The vast expanses of northern Quebec are home to some of the last ecologically intact environments on the planet. Occupied since time immemorial by the Inuit and by the Cree, Innu, Naskapi, Algonquin and Atikamekw First Nations, the boreal forest, taiga and tundra provide habitat for millions of nesting birds and some of the largest caribou and salmonid populations in North America. The human footprint in the area also varies substantially, with the northern section more affected by industrial activities and urbanization.
Northern Quebec is also highly prized for its mining, forestry and water resources and is beset by development projects that could permanently compromise the ecological integrity and biocultural heritage of these northern environments. Vast infrastructure projects aimed at “opening up” the territory and facilitating access to resources would also fragment territories that have been scarcely disturbed until now.
In 2011, the Quebec government committed to protecting 50% of the land north of the 49th parallel from industrial activities and to implementing ecological planning for the area. Since then, CPAWS Quebec has been working with various government bodies to monitor the implementation of ecological planning, the protection of ecological and cultural values, and the use of best practices on 100% of this land.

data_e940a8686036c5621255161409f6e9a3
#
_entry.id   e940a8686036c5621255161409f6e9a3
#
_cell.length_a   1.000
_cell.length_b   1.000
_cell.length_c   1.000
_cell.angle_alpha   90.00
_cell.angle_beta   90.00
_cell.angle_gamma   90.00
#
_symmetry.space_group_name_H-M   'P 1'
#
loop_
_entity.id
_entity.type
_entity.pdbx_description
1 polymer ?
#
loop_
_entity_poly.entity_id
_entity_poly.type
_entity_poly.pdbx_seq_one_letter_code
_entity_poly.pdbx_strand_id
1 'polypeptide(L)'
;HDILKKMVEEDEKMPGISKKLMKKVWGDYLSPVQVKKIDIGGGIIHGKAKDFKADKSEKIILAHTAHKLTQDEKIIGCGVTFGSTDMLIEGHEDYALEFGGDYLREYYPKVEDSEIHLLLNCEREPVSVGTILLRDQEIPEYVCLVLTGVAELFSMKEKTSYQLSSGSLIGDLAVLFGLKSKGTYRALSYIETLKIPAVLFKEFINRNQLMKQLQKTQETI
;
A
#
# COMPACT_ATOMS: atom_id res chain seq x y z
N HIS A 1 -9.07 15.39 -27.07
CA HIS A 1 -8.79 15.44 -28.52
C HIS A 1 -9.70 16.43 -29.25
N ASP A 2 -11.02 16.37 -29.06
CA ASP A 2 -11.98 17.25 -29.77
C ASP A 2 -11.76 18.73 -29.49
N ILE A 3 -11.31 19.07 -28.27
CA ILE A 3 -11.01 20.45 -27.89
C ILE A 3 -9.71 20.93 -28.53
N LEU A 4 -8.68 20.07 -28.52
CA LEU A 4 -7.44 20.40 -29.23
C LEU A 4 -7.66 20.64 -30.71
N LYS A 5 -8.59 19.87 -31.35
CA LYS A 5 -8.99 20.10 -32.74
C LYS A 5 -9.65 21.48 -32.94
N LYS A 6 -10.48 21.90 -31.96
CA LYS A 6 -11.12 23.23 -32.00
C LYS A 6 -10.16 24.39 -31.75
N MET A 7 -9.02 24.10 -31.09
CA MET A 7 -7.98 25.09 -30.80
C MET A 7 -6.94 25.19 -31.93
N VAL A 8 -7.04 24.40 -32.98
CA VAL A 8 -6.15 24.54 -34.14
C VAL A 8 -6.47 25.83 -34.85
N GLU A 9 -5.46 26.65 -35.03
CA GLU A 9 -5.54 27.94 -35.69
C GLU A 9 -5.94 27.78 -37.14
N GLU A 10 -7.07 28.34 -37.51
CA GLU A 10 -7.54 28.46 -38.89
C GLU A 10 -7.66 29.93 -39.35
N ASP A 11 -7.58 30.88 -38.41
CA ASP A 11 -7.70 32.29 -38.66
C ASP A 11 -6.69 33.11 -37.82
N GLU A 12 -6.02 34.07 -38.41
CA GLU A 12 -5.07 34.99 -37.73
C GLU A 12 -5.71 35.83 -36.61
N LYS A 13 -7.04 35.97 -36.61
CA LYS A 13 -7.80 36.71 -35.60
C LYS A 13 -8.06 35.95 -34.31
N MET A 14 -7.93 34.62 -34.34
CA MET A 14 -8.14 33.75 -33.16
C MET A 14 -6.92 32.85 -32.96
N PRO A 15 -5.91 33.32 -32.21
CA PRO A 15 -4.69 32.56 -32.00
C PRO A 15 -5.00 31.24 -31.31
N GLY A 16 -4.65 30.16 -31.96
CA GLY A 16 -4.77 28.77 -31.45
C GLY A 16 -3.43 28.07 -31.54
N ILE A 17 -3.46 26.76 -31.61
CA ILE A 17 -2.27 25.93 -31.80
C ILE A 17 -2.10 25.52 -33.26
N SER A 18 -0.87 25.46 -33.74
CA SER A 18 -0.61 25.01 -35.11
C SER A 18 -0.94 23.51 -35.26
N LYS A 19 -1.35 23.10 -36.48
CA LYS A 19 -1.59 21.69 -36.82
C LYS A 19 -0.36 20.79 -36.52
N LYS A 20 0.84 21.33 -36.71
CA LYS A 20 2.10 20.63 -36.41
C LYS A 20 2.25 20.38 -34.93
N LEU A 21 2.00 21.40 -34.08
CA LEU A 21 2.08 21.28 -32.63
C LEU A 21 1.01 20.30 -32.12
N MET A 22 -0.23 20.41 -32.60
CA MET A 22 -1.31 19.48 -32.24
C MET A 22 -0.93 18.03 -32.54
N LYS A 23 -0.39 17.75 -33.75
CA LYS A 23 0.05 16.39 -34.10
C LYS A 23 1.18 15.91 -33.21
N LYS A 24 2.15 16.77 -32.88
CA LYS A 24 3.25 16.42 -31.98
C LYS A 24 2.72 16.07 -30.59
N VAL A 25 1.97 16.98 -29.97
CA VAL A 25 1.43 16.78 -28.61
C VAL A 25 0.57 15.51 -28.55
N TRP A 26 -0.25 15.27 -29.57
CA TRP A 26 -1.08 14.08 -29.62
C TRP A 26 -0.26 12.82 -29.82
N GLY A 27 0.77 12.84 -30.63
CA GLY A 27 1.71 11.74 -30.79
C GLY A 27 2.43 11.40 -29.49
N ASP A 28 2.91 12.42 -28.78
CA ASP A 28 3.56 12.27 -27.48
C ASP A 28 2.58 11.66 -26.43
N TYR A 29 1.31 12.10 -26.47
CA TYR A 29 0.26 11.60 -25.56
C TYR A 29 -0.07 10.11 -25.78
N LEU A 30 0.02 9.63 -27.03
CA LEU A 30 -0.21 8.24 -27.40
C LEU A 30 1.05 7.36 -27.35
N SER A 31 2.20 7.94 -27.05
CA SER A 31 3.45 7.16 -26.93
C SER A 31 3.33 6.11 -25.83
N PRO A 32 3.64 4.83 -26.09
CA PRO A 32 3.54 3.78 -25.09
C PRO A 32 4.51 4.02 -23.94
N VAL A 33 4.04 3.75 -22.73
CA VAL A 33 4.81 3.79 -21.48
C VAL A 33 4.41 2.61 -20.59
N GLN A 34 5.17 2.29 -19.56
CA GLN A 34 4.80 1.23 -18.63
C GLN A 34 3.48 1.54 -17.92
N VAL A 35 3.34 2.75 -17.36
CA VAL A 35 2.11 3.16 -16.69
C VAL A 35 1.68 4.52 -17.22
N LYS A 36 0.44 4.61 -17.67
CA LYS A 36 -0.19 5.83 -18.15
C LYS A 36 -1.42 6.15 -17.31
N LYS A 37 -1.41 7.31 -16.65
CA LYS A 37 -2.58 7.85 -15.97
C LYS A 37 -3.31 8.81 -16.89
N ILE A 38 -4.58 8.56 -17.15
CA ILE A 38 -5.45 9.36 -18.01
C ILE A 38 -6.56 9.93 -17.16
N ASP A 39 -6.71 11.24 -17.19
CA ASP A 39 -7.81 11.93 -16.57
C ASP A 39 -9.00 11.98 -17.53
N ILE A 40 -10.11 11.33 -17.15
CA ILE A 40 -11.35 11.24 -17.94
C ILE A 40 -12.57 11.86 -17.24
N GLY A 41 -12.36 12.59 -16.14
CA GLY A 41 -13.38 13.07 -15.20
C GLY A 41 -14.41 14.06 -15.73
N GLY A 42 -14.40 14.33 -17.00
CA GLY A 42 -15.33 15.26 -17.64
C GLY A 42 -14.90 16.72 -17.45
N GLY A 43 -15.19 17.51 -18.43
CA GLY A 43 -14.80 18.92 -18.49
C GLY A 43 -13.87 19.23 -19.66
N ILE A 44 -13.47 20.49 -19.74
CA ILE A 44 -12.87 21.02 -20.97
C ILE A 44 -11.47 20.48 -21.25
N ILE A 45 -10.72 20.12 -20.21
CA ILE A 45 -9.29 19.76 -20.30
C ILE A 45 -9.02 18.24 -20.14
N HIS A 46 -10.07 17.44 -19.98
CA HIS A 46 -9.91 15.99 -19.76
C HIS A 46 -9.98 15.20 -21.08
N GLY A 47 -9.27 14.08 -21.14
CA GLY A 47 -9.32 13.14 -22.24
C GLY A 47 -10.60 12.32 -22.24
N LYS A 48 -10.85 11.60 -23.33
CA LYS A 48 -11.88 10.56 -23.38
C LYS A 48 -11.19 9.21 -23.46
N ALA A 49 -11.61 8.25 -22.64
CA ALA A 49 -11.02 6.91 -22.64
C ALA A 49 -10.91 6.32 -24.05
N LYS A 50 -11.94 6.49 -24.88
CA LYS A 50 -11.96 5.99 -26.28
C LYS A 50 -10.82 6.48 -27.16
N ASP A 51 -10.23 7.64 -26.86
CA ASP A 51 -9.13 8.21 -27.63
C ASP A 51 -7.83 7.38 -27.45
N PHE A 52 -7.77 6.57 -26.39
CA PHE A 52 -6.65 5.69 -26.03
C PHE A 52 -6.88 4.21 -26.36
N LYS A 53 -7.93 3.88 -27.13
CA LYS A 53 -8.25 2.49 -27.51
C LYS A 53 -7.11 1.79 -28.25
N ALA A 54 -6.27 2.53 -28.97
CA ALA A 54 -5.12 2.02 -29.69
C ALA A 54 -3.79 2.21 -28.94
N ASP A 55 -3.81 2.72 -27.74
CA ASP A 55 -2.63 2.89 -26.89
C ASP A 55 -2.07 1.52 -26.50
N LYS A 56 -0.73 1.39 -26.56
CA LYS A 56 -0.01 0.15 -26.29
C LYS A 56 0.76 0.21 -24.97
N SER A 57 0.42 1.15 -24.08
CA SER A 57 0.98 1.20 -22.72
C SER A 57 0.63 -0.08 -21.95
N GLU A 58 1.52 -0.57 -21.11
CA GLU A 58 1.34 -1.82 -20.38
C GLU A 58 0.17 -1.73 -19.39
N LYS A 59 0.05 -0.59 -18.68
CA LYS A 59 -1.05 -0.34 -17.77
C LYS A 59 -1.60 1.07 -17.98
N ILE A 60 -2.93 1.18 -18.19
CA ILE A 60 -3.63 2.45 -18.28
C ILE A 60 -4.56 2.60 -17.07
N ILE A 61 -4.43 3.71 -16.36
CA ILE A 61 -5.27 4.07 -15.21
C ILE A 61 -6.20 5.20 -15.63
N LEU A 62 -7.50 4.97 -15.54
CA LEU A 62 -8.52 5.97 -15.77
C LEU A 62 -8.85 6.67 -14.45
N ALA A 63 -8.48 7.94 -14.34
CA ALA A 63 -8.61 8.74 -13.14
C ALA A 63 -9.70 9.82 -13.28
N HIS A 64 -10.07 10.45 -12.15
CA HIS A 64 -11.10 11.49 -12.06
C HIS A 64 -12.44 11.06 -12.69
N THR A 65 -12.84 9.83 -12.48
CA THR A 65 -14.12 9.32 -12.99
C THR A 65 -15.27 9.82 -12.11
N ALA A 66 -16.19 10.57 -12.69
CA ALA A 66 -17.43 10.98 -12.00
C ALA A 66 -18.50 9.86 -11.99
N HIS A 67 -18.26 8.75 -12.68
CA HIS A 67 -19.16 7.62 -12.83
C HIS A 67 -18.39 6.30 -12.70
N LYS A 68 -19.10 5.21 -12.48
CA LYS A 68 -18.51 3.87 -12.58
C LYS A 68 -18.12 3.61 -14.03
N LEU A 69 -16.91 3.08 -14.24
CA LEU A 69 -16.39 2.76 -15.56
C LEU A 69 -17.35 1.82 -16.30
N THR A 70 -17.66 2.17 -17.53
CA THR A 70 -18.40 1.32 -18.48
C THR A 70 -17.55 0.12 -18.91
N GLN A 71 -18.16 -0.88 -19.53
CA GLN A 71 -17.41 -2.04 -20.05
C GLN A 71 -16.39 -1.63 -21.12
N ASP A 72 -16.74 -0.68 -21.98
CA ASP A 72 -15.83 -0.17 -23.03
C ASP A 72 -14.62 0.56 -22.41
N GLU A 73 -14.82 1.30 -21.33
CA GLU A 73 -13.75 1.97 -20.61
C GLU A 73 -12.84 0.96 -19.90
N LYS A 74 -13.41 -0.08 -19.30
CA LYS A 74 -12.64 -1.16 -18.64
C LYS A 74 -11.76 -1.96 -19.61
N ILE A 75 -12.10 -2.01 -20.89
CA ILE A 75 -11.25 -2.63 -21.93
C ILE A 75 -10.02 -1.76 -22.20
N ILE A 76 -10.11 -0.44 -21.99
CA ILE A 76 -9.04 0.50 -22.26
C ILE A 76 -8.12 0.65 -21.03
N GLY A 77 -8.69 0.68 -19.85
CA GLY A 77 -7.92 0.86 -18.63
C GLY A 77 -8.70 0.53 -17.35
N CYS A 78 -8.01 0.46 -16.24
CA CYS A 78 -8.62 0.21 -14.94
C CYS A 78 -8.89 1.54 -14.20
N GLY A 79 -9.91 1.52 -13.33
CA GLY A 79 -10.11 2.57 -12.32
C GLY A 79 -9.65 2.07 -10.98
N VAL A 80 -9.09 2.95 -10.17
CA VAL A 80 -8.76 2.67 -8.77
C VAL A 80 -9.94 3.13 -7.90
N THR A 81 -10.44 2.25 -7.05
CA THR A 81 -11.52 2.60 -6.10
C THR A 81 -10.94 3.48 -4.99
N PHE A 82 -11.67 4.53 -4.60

We are working with representatives of the Inuit, Innu, Naskapi and Cree First Nations to create and develop new protected areas.
We are also striving to reform the way in which our natural resources are managed, and to ensure that our forests, waterways and mineral resources are used in an environmentally responsible manner.
Support the protection of the Pipmuakan
Located on the Nitassinan of the Innu First Nation of Pessamit in the heart of the boreal forest, it is an essential place for the transmission of Innu heritage and for the recovery of woodland caribou.